'' ME Legislative Docket 123 | NNA
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ME Legislative Docket 123

Notary Law Update: ME Legislative Docket 123

State: Maine

Summary:

In a massive probate bill, Maine enacts provisions related to self-proved wills, powers of attorney, parental affidavits and transfer on death deeds that affect Notaries.

Signed:  April 20, 2018

Effective:  July 01, 2019

Chapter: 402

Affects:

Adds and amends many sections to the Maine Probate Code including the following that are relevant to Notaries in Title 18-C of the Maine Revised Statutes Annotated: Section 2-501-517, 3-406, 5-901-963, 6-401-421 and 9-201-205.

Changes:
  1. Provides that a last will may be executed, attested and made self-proved through acknowledgment by the testator and affidavits of the witnesses made before an officer authorized to administer oaths under the laws of the state where execution occurs, and provides a notarial certificate for a self-proved will.
  2. Enacts the Uniform Power of Attorney Act with the following provisions: (a) Requires a power of attorney to be signed by the principal or in the principal’s conscious presence by another individual directed by the principal to sign the principal’s name; (b) stipulates that a power of attorney is not valid unless it is acknowledged before a Notary Public or other individual authorized by law to take acknowledgments; (c) provides that a power of attorney is presumed to be genuine if the principal acknowledges the signature before a Notary or other officer authorized by law to take acknowledgments; (d) permits a power of attorney to be electronically signed (and, impliedly, electronically notarized); and (e) exempts from the scope of the law a power of attorney for health care decisions, a proxy or other delegation to exercise voting rights or management of rights with respect to an entity and a power created on a form prescribed by a government or governmental subdivision, agency, or instrumentality for a governmental purpose.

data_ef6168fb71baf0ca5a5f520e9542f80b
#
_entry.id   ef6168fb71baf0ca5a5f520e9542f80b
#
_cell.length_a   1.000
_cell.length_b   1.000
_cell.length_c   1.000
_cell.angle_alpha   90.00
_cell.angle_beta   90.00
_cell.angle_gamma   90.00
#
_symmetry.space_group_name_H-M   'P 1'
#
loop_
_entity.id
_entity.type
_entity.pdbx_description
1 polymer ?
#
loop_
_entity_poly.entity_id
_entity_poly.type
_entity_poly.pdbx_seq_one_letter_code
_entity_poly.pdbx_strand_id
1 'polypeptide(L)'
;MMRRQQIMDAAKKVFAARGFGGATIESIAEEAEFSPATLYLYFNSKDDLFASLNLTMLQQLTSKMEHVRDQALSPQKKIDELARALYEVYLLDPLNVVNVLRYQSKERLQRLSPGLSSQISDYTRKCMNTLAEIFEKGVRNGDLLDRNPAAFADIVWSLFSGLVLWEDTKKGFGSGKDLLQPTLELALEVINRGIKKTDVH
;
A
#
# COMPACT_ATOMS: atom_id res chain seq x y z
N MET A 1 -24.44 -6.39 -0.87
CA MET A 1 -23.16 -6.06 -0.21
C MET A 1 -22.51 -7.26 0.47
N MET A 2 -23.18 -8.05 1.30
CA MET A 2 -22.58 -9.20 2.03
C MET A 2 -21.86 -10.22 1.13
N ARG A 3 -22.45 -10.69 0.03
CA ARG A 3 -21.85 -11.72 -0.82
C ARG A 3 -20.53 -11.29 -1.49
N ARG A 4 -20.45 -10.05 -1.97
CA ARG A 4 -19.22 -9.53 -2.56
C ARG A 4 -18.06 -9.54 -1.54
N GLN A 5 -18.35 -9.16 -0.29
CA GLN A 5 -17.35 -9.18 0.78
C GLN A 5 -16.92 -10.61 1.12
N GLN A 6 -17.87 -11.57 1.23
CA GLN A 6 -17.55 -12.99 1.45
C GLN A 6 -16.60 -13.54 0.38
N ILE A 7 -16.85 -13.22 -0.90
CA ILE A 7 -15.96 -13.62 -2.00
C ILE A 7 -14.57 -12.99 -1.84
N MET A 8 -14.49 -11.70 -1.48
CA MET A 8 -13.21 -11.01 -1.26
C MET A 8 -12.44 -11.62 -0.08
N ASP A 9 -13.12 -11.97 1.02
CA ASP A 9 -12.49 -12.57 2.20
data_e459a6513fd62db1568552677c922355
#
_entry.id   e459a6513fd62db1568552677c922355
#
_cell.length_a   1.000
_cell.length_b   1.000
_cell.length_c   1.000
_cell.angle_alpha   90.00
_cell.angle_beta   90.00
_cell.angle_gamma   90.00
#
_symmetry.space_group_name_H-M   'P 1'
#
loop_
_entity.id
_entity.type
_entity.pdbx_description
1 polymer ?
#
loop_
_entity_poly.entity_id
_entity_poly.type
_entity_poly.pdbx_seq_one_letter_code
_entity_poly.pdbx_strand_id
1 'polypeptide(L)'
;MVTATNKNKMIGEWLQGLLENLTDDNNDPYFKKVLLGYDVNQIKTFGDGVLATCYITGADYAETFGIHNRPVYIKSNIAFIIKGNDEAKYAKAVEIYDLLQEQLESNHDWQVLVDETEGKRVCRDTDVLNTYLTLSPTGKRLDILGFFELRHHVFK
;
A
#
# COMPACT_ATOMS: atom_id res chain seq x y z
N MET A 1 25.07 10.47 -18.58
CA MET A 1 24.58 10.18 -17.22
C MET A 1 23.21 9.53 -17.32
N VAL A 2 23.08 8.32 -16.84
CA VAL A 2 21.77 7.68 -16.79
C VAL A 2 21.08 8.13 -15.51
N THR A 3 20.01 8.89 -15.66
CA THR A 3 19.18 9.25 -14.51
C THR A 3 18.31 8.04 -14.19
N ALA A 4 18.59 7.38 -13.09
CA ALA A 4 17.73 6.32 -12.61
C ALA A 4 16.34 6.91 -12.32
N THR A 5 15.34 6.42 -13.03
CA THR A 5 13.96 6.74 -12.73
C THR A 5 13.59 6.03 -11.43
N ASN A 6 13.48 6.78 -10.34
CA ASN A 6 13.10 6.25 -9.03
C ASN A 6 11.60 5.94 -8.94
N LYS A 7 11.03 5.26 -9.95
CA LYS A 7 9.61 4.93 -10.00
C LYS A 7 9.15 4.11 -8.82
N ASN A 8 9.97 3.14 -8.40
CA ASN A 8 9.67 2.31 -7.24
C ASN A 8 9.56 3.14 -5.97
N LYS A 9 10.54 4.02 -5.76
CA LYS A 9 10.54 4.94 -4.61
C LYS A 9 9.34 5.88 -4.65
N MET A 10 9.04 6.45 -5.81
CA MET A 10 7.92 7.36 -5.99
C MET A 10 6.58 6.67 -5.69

3. Enacts the Uniform Real Property Transfer on Death Act with the following provisions: (a) Permits the transfer of real property via a transfer on death deed; (b) requires a transfer on death deed to conform to the formalities (e.g. acknowledgment, notarization) of an inter vivos deed; (c) stipulates that the capacity required to make or revoke a transfer on death deed is the same as the capacity required to make a will; and (d) provides a form for a revocable transfer on death deed.
  4. Requires an affidavit of parentage by parents consenting to an adoption to be acknowledged before a Notary and clarifies that the Notary may not be an attorney who represents wither the parent or any person who is likely to become the legal guardian, custodian or parent of the child.
Analysis:

The state of Maine has enacted a large probate bill that requires notarization of forms used for various matters. In one bill, LD 123 deals with self-proving wills, powers of attorney, parental consent affidavits for adoption and transfer on death deeds. Typically, a state will enact separate bills for each of the subjects. This new law update focuses only on the parts of this massive bill touching on the notarization of self-proving affidavits to last wills, powers of attorney, parental consent affidavits for adoptions and transfer on death deeds in which an individual may bequeath property to another individual by a property deed and not an estate instrument (last will, trust, etc.)

Read the bill text.

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